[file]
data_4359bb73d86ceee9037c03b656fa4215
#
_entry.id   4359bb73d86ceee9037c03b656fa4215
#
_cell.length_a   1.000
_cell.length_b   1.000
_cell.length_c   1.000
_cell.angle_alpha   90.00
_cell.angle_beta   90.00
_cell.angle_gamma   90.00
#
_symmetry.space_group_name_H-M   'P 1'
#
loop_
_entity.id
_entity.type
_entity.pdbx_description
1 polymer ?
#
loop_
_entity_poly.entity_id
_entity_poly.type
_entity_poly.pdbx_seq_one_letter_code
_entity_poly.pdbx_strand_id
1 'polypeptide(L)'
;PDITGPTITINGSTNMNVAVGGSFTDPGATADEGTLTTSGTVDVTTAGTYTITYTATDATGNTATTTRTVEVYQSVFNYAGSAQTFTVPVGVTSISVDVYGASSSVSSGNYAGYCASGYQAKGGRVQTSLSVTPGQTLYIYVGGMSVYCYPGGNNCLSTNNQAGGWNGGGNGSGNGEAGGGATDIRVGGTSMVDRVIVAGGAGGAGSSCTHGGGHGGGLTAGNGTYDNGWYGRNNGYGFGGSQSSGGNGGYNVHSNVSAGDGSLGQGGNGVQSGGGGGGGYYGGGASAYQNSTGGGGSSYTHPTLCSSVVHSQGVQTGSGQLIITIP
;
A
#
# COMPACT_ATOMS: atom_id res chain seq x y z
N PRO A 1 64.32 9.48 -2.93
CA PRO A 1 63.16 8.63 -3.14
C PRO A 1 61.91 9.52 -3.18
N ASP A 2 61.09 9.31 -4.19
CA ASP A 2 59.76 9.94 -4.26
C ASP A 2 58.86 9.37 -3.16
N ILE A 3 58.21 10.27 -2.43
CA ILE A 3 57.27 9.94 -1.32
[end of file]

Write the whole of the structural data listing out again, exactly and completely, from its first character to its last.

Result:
data_4359bb73d86ceee9037c03b656fa4215
#
_entry.id   4359bb73d86ceee9037c03b656fa4215
#
_cell.length_a   1.000
_cell.length_b   1.000
_cell.length_c   1.000
_cell.angle_alpha   90.00
_cell.angle_beta   90.00
_cell.angle_gamma   90.00
#
_symmetry.space_group_name_H-M   'P 1'
#
loop_
_entity.id
_entity.type
_entity.pdbx_description
1 polymer ?
#
loop_
_entity_poly.entity_id
_entity_poly.type
_entity_poly.pdbx_seq_one_letter_code
_entity_poly.pdbx_strand_id
1 'polypeptide(L)'
;PDITGPTITINGSTNMNVAVGGSFTDPGATADEGTLTTSGTVDVTTAGTYTITYTATDATGNTATTTRTVEVYQSVFNYAGSAQTFTVPVGVTSISVDVYGASSSVSSGNYAGYCASGYQAKGGRVQTSLSVTPGQTLYIYVGGMSVYCYPGGNNCLSTNNQAGGWNGGGNGSGNGEAGGGATDIRVGGTSMVDRVIVAGGAGGAGSSCTHGGGHGGGLTAGNGTYDNGWYGRNNGYGFGGSQSSGGNGGYNVHSNVSAGDGSLGQGGNGVQSGGGGGGGYYGGGASAYQNSTGGGGSSYTHPTLCSSVVHSQGVQTGSGQLIITIP
;
A
#
# COMPACT_ATOMS: atom_id res chain seq x y z
N PRO A 1 64.32 9.48 -2.93
CA PRO A 1 63.16 8.63 -3.14
C PRO A 1 61.91 9.52 -3.18
N ASP A 2 61.09 9.31 -4.19
CA ASP A 2 59.76 9.94 -4.26
C ASP A 2 58.86 9.37 -3.16
N ILE A 3 58.21 10.27 -2.43
CA ILE A 3 57.27 9.94 -1.32